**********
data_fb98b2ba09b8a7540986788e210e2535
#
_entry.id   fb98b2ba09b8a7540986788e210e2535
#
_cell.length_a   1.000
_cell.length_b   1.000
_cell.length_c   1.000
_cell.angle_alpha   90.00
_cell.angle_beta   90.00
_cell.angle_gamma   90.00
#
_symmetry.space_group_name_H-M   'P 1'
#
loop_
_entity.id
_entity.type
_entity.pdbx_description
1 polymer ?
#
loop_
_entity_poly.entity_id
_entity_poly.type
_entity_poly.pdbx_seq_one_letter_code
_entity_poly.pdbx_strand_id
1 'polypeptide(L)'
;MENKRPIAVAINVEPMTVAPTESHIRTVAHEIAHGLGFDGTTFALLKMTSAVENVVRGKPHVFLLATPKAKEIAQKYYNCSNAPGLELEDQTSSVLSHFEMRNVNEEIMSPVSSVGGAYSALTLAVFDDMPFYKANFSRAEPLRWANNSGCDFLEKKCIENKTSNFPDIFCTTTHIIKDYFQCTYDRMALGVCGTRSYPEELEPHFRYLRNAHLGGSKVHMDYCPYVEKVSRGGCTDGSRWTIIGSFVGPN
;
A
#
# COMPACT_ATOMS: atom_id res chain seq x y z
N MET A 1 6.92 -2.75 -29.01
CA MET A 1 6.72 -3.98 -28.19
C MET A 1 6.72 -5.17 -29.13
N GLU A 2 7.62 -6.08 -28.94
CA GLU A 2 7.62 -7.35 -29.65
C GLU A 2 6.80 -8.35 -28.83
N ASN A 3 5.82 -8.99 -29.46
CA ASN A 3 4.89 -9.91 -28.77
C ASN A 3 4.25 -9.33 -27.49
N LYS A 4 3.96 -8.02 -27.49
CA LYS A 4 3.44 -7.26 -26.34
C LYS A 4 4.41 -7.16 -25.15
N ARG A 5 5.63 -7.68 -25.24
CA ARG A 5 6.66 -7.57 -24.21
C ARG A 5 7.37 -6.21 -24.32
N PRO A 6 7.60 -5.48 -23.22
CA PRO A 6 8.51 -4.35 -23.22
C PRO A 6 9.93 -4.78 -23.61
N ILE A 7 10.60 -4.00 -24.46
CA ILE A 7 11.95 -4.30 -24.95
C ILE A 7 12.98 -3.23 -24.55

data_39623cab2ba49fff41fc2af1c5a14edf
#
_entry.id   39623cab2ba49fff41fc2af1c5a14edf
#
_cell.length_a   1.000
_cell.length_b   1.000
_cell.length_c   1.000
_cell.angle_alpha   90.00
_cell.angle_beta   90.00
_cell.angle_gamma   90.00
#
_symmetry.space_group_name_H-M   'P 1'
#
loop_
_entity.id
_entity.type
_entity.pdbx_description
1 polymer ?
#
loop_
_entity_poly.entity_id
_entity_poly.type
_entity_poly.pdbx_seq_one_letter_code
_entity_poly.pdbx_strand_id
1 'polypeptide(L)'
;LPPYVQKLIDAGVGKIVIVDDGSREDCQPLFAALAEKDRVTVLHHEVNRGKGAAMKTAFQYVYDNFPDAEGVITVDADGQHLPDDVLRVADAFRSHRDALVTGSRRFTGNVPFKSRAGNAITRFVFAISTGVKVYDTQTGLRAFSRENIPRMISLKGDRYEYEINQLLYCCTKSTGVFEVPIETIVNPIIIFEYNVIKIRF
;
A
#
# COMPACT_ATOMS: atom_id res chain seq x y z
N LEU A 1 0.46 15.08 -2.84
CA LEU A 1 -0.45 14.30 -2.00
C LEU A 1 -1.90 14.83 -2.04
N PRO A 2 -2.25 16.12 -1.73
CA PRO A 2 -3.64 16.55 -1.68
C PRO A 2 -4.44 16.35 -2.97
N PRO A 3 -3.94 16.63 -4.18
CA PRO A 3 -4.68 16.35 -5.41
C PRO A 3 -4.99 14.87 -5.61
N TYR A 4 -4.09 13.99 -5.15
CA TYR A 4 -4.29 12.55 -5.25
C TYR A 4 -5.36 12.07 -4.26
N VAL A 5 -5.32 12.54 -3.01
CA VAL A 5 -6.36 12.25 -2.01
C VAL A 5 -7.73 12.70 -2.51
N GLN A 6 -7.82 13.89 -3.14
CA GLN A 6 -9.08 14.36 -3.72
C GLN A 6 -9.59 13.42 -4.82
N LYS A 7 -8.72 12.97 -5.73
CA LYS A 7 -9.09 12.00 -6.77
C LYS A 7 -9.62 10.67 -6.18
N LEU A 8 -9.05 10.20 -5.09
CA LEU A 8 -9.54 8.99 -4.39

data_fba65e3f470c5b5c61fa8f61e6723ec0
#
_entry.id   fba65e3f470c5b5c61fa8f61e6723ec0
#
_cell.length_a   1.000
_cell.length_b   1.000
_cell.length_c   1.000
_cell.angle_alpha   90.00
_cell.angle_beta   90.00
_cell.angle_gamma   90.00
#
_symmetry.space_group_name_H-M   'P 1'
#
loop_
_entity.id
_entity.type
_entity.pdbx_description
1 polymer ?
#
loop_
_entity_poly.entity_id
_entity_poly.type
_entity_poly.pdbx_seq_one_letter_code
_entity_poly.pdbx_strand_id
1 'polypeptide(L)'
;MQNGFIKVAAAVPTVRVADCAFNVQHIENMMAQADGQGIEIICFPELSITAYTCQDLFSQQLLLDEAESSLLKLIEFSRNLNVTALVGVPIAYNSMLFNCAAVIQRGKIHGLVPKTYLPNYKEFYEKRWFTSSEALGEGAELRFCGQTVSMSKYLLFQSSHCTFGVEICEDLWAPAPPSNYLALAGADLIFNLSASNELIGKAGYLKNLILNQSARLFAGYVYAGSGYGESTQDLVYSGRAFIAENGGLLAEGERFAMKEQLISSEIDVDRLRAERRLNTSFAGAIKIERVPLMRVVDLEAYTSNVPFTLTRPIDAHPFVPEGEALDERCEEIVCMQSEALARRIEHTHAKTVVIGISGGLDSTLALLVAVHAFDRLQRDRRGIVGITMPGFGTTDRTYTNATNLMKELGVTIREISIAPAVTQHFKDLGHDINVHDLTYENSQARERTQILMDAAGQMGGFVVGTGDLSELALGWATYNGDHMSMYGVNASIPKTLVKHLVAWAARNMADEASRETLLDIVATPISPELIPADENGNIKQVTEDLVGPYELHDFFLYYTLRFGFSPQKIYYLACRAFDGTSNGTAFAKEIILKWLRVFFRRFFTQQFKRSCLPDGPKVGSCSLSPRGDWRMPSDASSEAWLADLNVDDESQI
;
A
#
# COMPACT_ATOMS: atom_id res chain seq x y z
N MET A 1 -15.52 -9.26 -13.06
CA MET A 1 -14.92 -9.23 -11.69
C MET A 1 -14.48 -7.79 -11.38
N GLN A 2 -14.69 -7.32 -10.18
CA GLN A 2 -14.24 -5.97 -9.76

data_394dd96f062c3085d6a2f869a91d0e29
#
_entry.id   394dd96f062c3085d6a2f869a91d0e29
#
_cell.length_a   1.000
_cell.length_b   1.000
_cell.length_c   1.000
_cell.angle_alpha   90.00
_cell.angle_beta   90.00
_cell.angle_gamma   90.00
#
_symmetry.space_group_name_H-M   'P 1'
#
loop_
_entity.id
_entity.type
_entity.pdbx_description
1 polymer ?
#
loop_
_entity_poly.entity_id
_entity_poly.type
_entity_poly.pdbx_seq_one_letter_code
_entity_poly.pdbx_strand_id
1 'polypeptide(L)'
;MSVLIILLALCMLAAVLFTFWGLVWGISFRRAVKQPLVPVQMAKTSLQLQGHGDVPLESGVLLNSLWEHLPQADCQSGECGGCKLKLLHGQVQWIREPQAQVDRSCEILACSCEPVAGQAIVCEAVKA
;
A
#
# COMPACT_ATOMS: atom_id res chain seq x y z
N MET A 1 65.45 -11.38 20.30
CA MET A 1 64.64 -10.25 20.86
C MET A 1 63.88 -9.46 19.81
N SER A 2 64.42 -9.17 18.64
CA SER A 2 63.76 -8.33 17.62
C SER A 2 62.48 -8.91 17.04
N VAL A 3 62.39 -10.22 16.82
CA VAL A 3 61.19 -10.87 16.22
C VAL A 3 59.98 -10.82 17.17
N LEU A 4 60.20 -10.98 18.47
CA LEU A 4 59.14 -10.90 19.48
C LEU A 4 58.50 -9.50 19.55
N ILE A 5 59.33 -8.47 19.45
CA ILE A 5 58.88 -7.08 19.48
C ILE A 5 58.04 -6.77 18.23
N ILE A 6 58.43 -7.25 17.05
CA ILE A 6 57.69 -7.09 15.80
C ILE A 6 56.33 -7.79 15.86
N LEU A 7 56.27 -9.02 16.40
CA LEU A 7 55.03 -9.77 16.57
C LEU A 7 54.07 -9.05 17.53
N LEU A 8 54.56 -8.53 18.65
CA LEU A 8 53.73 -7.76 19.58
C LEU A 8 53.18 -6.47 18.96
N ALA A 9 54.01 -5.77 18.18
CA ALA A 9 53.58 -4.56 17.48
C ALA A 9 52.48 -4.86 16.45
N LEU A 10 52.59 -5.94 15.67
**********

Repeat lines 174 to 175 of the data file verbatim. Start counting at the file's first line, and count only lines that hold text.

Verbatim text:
CA SER A 2 63.76 -8.33 17.62
C SER A 2 62.48 -8.91 17.04